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NASA Report Highlights Need to Retire Drainage Impaired Land
by Dan Bacher
Wednesday Dec 16th, 2009 3:47 PM
Alarming new space observations revealing increased rates of groundwater depletion in the Central Valley and Sierra Nevada highlight the urgent need to retire drainage impaired, selenium-filled farmland on the west side of the San Joaquin Valley. Governor Arnold Schwarzenegger and Senator Dianne Feinstein are the prime movers behind the peripheral canal and plans to increase water exports to subsidized corporate agribusiness farmland that should never been irrigated.
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NASA Report Highlights Need to Retire Drainage Impaired Land

by Dan Bacher

Alarming new space observations revealing increased rates of groundwater depletion in California highlight the urgent need to retire drainage impaired, selenium-filled farmland on the west side of the San Joaquin Valley.

The findings, based on data from the NASA/German Aerospace Center Gravity Recovery and Climate Experiment (Grace), demonstrate that the aquifers for California's Central Valley and the Sierra Nevada have lost nearly enough water combined to fill the Colorado River's Lake Mead, America's largest reservoir, since October 2003. The observations "reflect California's extended drought and increased rates of groundwater being pumped for human uses, such as irrigation," according to the Jet Propulsion Laboratory in Pasadena.

The data was released as Governor Arnold Schwarzenegger, Senator Dianne Feinstein, Senate President Pro Tem Darrell Steinberg, corporate agribusiness and southern California water interests are pushing for the fast-track construction of a peripheral canal and more dams. The data's release also occurs as Feinstein, most likely at the urging of Beverly Hills agribusiness tycoon Stuart Resnick, has recently introduced a “Water Transfer” bill, S 1759, that would allow the re-sale of subsidized water by wealthy Central Valley Project contractors for enormous profits.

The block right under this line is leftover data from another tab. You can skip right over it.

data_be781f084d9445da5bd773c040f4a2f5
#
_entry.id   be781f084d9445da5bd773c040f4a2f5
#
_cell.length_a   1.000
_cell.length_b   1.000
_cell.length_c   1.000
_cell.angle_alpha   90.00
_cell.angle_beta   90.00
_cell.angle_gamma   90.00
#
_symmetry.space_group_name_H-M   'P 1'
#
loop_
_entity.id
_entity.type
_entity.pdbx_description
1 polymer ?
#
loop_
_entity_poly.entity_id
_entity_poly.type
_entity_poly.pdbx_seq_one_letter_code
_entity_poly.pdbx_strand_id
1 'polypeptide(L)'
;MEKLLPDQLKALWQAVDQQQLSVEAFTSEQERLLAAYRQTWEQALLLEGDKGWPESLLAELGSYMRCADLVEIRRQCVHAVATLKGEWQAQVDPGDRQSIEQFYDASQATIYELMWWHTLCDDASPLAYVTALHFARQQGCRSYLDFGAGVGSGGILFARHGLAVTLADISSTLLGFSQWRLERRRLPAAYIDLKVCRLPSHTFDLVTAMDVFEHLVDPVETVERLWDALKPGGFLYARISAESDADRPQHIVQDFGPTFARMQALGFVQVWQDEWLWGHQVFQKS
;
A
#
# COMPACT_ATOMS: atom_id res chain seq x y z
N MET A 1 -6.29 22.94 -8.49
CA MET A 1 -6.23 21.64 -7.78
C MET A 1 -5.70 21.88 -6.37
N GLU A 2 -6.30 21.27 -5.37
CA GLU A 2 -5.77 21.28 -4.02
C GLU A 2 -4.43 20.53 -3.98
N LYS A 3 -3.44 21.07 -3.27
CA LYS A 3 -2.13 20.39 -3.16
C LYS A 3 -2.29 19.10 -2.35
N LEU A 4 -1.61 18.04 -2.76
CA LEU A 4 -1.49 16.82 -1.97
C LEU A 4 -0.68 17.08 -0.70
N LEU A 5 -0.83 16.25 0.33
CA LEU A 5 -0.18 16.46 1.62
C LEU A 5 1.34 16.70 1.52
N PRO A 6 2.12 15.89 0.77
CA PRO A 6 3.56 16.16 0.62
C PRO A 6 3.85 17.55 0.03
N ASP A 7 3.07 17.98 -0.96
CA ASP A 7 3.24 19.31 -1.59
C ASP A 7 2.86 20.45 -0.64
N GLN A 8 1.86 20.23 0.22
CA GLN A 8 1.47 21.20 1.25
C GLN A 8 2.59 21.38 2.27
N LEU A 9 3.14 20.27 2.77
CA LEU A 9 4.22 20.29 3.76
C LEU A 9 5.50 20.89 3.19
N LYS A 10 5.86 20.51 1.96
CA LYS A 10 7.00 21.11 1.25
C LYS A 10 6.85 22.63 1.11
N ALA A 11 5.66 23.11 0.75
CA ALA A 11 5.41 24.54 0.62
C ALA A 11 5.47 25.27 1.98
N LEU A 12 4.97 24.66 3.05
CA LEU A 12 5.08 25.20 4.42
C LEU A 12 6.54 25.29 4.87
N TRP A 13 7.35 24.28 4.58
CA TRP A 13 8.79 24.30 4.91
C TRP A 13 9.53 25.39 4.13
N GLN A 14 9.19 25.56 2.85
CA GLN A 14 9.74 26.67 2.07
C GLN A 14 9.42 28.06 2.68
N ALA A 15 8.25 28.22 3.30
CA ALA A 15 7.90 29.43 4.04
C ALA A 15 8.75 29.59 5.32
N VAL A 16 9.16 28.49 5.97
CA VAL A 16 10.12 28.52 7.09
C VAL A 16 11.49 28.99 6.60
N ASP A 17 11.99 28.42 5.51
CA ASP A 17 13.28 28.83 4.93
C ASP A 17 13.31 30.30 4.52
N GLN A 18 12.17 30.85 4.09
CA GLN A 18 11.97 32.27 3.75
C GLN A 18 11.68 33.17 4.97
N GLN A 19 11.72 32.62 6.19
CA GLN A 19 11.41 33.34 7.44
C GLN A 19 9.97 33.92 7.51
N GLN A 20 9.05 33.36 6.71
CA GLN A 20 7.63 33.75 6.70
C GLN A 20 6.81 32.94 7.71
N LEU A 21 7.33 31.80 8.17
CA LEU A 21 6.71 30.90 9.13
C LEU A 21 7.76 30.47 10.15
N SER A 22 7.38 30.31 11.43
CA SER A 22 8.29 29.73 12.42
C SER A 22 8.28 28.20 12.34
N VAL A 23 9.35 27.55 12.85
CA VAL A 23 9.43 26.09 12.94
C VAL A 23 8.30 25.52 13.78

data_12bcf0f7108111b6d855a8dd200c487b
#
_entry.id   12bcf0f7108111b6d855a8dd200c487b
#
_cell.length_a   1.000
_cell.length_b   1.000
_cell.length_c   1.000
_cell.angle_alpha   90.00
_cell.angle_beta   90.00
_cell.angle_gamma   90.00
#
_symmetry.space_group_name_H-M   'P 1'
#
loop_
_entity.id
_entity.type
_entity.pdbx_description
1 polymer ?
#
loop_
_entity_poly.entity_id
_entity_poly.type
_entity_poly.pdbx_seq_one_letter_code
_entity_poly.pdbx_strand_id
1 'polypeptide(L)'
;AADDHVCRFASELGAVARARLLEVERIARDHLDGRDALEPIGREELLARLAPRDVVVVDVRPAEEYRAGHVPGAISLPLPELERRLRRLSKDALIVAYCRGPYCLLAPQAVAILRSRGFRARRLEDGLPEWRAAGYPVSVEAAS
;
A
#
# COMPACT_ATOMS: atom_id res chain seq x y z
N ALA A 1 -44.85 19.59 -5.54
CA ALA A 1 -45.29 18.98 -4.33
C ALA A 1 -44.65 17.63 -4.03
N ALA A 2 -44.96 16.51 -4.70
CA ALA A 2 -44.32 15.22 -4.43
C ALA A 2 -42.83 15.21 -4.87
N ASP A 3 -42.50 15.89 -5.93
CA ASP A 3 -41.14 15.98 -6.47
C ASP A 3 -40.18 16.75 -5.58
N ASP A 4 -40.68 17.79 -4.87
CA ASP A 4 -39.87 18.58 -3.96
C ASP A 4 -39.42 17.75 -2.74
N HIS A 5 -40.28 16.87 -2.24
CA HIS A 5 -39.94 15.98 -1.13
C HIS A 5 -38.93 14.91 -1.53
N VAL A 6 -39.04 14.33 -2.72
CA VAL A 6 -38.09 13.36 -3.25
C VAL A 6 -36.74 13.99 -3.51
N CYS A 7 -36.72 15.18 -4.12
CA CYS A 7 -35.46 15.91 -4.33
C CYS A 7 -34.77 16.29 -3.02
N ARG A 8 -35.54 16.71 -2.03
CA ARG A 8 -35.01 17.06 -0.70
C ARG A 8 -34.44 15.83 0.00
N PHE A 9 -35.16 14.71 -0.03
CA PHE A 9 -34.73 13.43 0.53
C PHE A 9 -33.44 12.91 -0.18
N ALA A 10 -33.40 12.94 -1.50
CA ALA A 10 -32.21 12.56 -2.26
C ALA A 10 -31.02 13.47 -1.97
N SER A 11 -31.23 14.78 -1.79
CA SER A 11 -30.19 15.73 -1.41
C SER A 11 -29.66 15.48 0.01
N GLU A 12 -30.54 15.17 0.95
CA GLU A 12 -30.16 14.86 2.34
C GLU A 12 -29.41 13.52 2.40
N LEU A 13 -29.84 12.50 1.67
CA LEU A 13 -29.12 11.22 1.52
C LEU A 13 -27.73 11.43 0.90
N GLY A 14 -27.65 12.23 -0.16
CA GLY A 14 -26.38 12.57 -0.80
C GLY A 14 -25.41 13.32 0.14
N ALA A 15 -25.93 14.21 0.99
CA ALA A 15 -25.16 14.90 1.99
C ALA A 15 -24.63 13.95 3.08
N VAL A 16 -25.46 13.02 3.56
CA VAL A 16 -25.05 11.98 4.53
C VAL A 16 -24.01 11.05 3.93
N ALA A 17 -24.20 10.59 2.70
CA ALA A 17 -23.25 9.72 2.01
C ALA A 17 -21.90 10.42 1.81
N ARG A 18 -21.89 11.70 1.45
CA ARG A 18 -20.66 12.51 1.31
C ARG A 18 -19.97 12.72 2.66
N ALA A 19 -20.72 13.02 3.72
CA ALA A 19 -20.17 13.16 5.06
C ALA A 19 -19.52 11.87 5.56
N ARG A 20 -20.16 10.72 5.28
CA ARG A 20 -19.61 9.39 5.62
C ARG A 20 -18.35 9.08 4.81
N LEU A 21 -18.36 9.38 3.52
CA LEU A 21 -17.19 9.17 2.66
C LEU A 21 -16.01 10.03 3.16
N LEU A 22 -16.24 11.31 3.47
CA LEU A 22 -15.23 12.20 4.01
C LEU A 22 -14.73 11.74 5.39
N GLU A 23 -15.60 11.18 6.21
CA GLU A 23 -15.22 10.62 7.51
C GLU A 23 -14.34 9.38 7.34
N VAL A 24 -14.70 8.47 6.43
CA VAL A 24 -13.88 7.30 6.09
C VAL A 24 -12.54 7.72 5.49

Combined, the Sacramento and San Joaquin River drainage basins have shed more than 30 cubic kilometers of water since late 2003, said professor Jay Famiglietti of the University of California, Irvine. A cubic kilometer is about 264.2 billion gallons, enough to fill 400,000 Olympic-size pools. The bulk of the loss occurred in the Central Valley, California's huge agricultural region that receives its irrigation from a combination of groundwater pumped from wells and surface water diverted from elsewhere.

"Grace data reveal groundwater in these basins is being pumped for irrigation at rates that are not sustainable if current trends continue," Famiglietti said. "This is leading to declining water tables, water shortages, decreasing crop sizes and continued land subsidence. The findings have major implications for the U.S. economy, as California's Central Valley is home to one sixth of all U.S. irrigated land, and the state leads the nation in agricultural production and exports."

"Preliminary studies show most of the water loss is coming from the more southerly located San Joaquin basin, which gets less precipitation than the Sacramento River basin farther north," according to Alan Buis of the Jet Propulsion Laboratory. "Initial results suggest the Sacramento River basin is losing about 2 cubic kilometers of water a year. Surface water losses account for half of this, while groundwater losses in the northern Central Valley add another 0.6 cubic kilometers annually."

The San Joaquin Basin is losing 3.5 cubic kilometers a year. More than 75 percent of this is the result of groundwater pumping in the southern Central Valley, primarily to irrigate crops, including those on drainage impaired land filled with selenium and other toxic salts and heavy metals.

The depletion of groundwater supplies is not just a major problem in California, but in India and other countries across the globe. "The California results come just months after a team of hydrologists led by Matt Rodell of NASA's Goddard Space Flight Center, Greenbelt, Md., found groundwater levels in northwest India have declined by 17.7 cubic kilometers per year over the past decade, a loss due almost entirely to pumping and consumption of groundwater by humans," noted Buis.

The latest NASA findings on Central Valley groundwater depletion demonstrate the urgent need to stop the construction of the peripheral canal. The peripheral canal is designed to export more water from the Sacramento Valley and California Delta to southern California and drainage impaired land on the west side of the San Joaquin Valley - and will only exacerbate the groundwater crisis by continuing to irrigate land that should have never been irrigated. The water policy/water bond package passed by Legislature in November will clear the path to the construction of the canal and Temperance Flat and Sites reservoirs.